The Ohio Supreme Court has agreed to take up a case that could determine if public bodies violate the Open Meetings Act by utilizing secret ballots.
The court has accepted the appeal of Patricia Meade, who alleged the Village of Bratenahl violated the law in 2015 when its council utilized a secret ballot to elect a president pro tempore.
The election required three rounds of voting, and the ballots were reviewed only by the village's law director, according to Ms. Meade, who is the publisher of a community news publication.
In her memorandum in support of jurisdiction, Ms. Meade cites an advisory opinion from the attorney general's office and a 2016 Ohio Supreme Court ruling in which it found a private and prearranged discussion of public business by a majority of a public body through email violates the state's open meeting laws.
"The OMA expressly declares that it is to be liberally construed in openness so as to require public officials to take official action and conduct all deliberations upon official business only in open meetings. In so doing, this court must conclude and declare that secret-ballot voting violates the OMA," she wrote.
Both the trial court and the Eight District Court of Appeals sided with the village in the case.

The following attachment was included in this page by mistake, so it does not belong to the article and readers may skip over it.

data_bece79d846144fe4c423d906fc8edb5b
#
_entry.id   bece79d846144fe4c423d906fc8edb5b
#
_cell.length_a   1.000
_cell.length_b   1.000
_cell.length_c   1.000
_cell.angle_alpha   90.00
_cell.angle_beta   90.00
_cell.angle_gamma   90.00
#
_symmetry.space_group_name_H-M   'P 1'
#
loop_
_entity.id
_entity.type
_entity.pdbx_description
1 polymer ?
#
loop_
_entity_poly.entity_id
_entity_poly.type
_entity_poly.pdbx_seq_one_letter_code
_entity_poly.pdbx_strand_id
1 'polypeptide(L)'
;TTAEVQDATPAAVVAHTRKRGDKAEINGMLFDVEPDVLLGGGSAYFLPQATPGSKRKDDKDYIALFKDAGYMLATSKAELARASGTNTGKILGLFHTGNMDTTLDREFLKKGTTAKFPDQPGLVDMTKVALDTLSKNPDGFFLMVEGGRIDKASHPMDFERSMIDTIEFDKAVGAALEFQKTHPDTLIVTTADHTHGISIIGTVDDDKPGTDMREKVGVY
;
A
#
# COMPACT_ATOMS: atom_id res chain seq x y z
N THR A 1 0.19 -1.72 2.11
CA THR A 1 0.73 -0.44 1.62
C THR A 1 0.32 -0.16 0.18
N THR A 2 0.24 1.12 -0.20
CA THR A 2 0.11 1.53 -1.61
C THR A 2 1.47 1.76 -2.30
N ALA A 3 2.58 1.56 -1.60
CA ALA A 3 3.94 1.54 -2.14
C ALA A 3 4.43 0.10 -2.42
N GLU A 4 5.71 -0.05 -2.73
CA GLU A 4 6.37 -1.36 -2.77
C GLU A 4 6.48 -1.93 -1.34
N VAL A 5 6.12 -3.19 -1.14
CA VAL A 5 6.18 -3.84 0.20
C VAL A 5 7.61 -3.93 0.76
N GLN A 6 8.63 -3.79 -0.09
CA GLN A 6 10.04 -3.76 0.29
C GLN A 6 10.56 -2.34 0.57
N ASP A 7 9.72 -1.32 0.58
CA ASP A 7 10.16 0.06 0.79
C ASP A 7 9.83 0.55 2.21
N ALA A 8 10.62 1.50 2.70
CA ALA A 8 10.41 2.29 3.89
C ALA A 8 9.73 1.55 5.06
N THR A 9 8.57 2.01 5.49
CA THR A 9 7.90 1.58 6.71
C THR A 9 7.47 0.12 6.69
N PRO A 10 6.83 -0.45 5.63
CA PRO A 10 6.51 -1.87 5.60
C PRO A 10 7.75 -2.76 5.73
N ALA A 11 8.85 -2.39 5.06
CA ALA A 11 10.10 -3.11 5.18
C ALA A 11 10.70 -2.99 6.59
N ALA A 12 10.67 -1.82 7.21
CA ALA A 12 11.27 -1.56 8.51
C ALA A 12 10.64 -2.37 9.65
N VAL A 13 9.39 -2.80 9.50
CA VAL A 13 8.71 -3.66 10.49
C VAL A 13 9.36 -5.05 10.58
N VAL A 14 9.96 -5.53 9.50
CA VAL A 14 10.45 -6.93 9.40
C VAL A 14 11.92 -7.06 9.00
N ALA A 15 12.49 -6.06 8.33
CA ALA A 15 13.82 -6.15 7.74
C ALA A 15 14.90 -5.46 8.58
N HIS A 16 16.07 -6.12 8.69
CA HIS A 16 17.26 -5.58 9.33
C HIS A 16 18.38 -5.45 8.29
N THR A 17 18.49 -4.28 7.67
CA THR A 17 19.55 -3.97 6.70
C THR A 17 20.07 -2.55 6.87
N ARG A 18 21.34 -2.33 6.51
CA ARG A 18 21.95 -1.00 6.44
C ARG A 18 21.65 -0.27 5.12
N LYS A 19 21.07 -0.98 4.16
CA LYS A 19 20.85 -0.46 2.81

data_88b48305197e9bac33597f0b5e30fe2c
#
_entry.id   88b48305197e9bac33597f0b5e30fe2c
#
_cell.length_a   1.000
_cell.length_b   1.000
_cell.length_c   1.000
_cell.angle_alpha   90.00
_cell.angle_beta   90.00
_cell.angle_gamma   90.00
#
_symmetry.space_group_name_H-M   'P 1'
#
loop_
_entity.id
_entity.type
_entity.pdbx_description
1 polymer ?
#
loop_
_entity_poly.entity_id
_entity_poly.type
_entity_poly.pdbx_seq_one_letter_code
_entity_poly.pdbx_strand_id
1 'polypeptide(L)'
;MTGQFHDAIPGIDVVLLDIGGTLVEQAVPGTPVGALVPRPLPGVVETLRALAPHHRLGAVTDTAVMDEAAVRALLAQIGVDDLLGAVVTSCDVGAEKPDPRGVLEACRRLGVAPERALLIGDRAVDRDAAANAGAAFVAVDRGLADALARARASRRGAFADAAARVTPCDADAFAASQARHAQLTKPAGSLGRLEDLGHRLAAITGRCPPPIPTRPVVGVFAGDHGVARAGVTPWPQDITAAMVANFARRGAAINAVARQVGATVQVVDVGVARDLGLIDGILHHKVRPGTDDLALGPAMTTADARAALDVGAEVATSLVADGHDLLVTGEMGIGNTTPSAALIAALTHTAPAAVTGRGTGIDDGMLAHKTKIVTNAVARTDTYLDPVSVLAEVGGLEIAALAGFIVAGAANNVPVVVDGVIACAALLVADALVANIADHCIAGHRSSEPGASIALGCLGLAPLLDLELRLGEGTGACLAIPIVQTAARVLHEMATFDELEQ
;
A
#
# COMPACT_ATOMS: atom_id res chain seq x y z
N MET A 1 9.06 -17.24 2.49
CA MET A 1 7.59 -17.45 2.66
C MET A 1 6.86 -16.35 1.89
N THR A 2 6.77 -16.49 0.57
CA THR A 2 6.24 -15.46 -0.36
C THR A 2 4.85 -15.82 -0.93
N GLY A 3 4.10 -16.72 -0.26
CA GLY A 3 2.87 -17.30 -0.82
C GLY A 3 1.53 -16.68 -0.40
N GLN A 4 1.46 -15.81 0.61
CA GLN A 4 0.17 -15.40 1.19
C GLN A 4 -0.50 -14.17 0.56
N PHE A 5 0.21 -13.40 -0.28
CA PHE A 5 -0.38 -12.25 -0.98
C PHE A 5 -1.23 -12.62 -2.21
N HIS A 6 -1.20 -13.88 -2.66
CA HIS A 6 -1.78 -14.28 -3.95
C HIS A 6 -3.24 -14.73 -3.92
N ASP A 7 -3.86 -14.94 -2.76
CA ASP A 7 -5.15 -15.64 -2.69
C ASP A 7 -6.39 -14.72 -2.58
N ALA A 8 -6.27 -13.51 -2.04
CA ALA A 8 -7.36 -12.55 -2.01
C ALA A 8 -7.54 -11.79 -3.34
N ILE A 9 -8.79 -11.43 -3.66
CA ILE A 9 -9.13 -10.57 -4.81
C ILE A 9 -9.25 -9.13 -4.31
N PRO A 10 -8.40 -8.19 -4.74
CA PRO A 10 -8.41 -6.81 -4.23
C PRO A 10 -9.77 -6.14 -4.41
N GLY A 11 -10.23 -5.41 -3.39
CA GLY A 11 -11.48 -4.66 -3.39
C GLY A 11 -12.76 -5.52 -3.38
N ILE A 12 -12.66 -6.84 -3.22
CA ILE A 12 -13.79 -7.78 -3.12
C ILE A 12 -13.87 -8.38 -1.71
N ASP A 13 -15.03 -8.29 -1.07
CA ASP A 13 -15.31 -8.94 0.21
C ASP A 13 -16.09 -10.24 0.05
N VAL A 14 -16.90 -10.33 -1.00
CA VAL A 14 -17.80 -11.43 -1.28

Ms. Meade said the appellate court ruling "created a standard that does not advance the purposes and goals of the OMA, but directly undermines them."
The Ohio Coalition for Open Government struck a similar tone in its amicus brief supporting jurisdiction in the case.
"If permitted to stand, the decision below will allow local governments to effectively operate in secret, impairing the public's ability to hold their representatives accountable," the group wrote. "Public knowledge of government operations is vital to the legitimacy of local governments in Ohio."
The village, however, said there is no statute or case law that spells out how a vote for president pro tempore should be conducted.
"In fact, (the law) authorizes a legislative authority of a municipal corporation to determine its own rules and in this matter, village council followed its own past practice of using a contemporaneous vote by ballot to elect president pro tempore to a one-year term," the village wrote in opposing jurisdiction in the case.
The village also contends that the secret ballots were not designed to hide public business.
"Contrary to appellant's argument, the purpose of the handwritten ballot was not (to) conceal, but rather, to vote contemporaneously," it wrote. "A contemporaneous vote by handwritten ballot assures comradeship and precludes the potential public pressure resulting from hearing the other councilmember's votes."